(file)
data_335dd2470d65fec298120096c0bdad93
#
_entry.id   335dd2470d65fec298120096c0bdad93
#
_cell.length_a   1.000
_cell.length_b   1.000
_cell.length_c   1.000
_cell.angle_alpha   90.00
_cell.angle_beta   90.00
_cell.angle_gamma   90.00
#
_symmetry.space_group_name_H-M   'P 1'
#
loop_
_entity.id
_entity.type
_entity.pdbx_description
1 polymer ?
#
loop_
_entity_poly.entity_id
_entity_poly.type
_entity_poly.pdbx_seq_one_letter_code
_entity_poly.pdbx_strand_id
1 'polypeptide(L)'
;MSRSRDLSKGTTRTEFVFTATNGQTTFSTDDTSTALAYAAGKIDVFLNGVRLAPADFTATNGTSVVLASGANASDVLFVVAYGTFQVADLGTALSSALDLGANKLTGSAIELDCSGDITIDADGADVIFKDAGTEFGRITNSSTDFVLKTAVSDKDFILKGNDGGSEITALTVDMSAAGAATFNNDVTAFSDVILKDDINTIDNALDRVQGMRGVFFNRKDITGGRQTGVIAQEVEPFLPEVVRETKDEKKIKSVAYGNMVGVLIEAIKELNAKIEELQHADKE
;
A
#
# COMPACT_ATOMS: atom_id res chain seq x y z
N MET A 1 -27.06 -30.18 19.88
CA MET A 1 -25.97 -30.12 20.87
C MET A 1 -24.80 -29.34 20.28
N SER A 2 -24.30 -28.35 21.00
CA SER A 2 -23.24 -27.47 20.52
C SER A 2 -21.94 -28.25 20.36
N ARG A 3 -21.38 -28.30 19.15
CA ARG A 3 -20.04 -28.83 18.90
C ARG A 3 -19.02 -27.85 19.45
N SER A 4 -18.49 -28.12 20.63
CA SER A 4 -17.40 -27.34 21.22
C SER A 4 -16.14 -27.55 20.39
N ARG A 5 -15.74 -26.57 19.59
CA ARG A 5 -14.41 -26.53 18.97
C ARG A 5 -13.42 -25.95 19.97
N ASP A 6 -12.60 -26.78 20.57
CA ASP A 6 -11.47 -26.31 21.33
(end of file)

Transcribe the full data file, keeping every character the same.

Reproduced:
data_335dd2470d65fec298120096c0bdad93
#
_entry.id   335dd2470d65fec298120096c0bdad93
#
_cell.length_a   1.000
_cell.length_b   1.000
_cell.length_c   1.000
_cell.angle_alpha   90.00
_cell.angle_beta   90.00
_cell.angle_gamma   90.00
#
_symmetry.space_group_name_H-M   'P 1'
#
loop_
_entity.id
_entity.type
_entity.pdbx_description
1 polymer ?
#
loop_
_entity_poly.entity_id
_entity_poly.type
_entity_poly.pdbx_seq_one_letter_code
_entity_poly.pdbx_strand_id
1 'polypeptide(L)'
;MSRSRDLSKGTTRTEFVFTATNGQTTFSTDDTSTALAYAAGKIDVFLNGVRLAPADFTATNGTSVVLASGANASDVLFVVAYGTFQVADLGTALSSALDLGANKLTGSAIELDCSGDITIDADGADVIFKDAGTEFGRITNSSTDFVLKTAVSDKDFILKGNDGGSEITALTVDMSAAGAATFNNDVTAFSDVILKDDINTIDNALDRVQGMRGVFFNRKDITGGRQTGVIAQEVEPFLPEVVRETKDEKKIKSVAYGNMVGVLIEAIKELNAKIEELQHADKE
;
A
#
# COMPACT_ATOMS: atom_id res chain seq x y z
N MET A 1 -27.06 -30.18 19.88
CA MET A 1 -25.97 -30.12 20.87
C MET A 1 -24.80 -29.34 20.28
N SER A 2 -24.30 -28.35 21.00
CA SER A 2 -23.24 -27.47 20.52
C SER A 2 -21.94 -28.25 20.36
N ARG A 3 -21.38 -28.30 19.15
CA ARG A 3 -20.04 -28.83 18.90
C ARG A 3 -19.02 -27.85 19.45
N SER A 4 -18.49 -28.12 20.63
CA SER A 4 -17.40 -27.34 21.22
C SER A 4 -16.14 -27.55 20.39
N ARG A 5 -15.74 -26.57 19.59
CA ARG A 5 -14.41 -26.53 18.97
C ARG A 5 -13.42 -25.95 19.97
N ASP A 6 -12.60 -26.78 20.57
CA ASP A 6 -11.47 -26.31 21.33